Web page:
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  • Honor Revenges in Marguerite de Navarre's Heptaméron
  • Cynthia Skenazi

From achilles' wrath at Agamemnon in the opening of the Iliad on, honor has been an essential component of the social life of Western elites. As with any form of conduct or code, this concept cannot be isolated from its historical and cultural context. Marguerite de Navarre's Heptaméron provides a lens to learn different views on this key notion from a fraction of members of the French court.1 As critics have noted, the novellas, along with the discussions they generate among the ten narrators, offer a series of case studies in which the readers are invited to rethink the "gendered virtues of masculine combativeness and female chastity, silence, and obedience."2 Little attention, however, has been given to the importance of honor in the Heptaméron's representations of masculinity and femininity. This article focuses on stories about male and female honor revenges in the upper ranks. It argues that honor became a more flexible concept in sixteenth-century France, which served as a basis for new modes of self-evaluation and social interactions for both genders.

The question "what is honor?" elicits a wide range of answers depending on multiple parameters such as a person's gender and age, profession and social position, the location and circumstances under consideration, and so on. In Marguerite's time more specifically, this notion was part of a network of related concepts as evidenced by its definition in Randle Cotgrave's Dictionarie of the French and English Tongues (1611): "Honneur: renowne; reputation, credit, praise, glorie, fame, great account, high reckoning, much estimation; worship, reverence; dignitie, promotion."3 Defining each of these terms is no easy task for their meanings overlap and shift. One central aspect, however, has remained unchanged throughout the long history of honor in the Western world: the utterly public nature of this notion. An individual's feeling of his worth is of no use unless his qualities are publicly approved by people whose opinion one takes into account. In Latin, honor meant the publicly acknowledged superiority of those of high status or moral excellence. For twentieth-century anthropologist Julian Pitt-Rivers, who conducted research on Mediterranean societies in which honor was still an essential social concept, honor is "the value of a person in his own eyes, but also in the eyes of his society. It is his estimation of his own worth, his claim to pride, but it is also the acknowledgment of that claim, his excellence recognized by society, [End Page 75] his right to pride."4 In Marguerite's France, honor as a matter of outward reputation played a special role in the social existence and self-fashioning of male and female members of the elite.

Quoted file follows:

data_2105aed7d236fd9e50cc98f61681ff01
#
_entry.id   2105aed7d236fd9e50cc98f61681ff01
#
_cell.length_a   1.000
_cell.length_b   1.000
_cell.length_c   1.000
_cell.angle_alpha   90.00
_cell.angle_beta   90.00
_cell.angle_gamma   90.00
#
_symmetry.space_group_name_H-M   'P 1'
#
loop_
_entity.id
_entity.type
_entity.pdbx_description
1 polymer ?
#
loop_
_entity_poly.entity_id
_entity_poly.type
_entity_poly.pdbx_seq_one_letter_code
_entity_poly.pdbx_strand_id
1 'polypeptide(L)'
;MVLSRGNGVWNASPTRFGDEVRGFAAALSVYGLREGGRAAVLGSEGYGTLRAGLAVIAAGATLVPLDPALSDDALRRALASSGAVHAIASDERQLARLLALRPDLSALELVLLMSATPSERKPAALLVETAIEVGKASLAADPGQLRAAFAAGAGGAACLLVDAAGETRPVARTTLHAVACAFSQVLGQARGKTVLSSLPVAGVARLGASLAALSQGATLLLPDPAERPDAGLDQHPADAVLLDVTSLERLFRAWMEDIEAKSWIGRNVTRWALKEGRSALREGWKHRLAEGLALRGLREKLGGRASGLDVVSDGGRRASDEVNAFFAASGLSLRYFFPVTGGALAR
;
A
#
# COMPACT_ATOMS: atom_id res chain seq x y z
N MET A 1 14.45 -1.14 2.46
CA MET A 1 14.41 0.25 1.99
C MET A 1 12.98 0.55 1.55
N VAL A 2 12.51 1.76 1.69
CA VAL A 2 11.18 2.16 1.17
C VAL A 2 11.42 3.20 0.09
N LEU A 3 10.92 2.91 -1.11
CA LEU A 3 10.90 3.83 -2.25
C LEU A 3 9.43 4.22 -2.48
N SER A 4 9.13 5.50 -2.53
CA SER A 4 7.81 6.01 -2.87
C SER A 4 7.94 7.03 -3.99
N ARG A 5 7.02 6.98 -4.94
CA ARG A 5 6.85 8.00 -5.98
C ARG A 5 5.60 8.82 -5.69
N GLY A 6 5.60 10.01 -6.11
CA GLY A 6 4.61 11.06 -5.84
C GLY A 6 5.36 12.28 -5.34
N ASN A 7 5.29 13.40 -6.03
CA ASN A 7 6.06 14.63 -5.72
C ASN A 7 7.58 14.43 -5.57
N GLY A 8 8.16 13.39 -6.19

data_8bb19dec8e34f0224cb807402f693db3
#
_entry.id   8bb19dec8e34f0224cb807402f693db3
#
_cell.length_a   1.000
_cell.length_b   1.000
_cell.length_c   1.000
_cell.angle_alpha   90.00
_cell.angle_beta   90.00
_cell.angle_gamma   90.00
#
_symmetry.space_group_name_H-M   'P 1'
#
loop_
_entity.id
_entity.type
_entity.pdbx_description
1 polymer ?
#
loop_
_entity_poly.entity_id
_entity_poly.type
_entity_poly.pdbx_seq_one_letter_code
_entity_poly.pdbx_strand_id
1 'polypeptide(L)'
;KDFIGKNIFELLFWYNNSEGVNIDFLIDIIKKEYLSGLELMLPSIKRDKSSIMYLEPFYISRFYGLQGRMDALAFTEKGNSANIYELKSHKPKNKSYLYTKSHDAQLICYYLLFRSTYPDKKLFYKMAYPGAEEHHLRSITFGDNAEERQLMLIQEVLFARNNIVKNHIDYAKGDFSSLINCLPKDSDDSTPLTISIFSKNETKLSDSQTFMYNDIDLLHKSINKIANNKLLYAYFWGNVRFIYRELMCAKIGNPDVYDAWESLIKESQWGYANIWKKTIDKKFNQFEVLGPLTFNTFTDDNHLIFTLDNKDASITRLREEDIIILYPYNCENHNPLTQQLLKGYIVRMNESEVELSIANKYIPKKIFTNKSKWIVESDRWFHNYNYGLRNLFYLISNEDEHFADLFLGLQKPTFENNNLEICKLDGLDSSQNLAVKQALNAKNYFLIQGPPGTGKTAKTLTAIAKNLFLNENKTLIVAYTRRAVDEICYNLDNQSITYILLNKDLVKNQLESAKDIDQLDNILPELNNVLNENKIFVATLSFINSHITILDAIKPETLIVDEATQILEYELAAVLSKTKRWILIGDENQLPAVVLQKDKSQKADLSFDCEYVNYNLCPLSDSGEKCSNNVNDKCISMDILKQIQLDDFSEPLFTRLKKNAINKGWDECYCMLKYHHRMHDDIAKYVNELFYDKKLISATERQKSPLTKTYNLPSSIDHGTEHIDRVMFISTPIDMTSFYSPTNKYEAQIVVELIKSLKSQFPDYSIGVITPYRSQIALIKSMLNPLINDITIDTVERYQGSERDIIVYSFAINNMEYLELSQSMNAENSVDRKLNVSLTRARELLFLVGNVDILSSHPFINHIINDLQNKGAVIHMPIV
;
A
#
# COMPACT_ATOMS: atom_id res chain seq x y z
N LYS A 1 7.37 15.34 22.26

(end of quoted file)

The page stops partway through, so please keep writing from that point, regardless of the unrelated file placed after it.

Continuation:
By elite, I mean the more privileged members of society exercising the greatest authority or enjoying the highest standing. The majority of them belonged to the aristocracy, and those who did not were nevertheless treated with a comparable deference. Despite differences in culture, power, wealth, and status, elite members were able to recognize one another if not as equals, at least as members of a particular community united by ideals of conduct and values which, in their different regional variations, bore a certain resemblance to one another. Under the umbrella of honor, French gentlemen of Marguerite's time were concerned with various facets of their private and public life such as their family's reputation, the attainment of office and associated influence, the performance of military duty—all of which denoted both gentle status and the possession of full, mature masculinity. Among the recurring 'ingredients' were birth and lineage, prowess on the battlefield, a particular lifestyle, virtue, learning and education, piety and godliness, loyalty, truthfulness, and keeping one's promises. Sexual purity, chastity, and modesty were female honor's primary constituents. Changes in the ranking of these components corresponded to parallel changes in members of the elite's values; yet without honor, social existence became virtually impossible. Although the importance of this notion was taken for granted, its interpretation was an object of discussions, tensions, and ambivalences among upper rank members.

Male honor revenges

The Heptam...


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pp. 75-86
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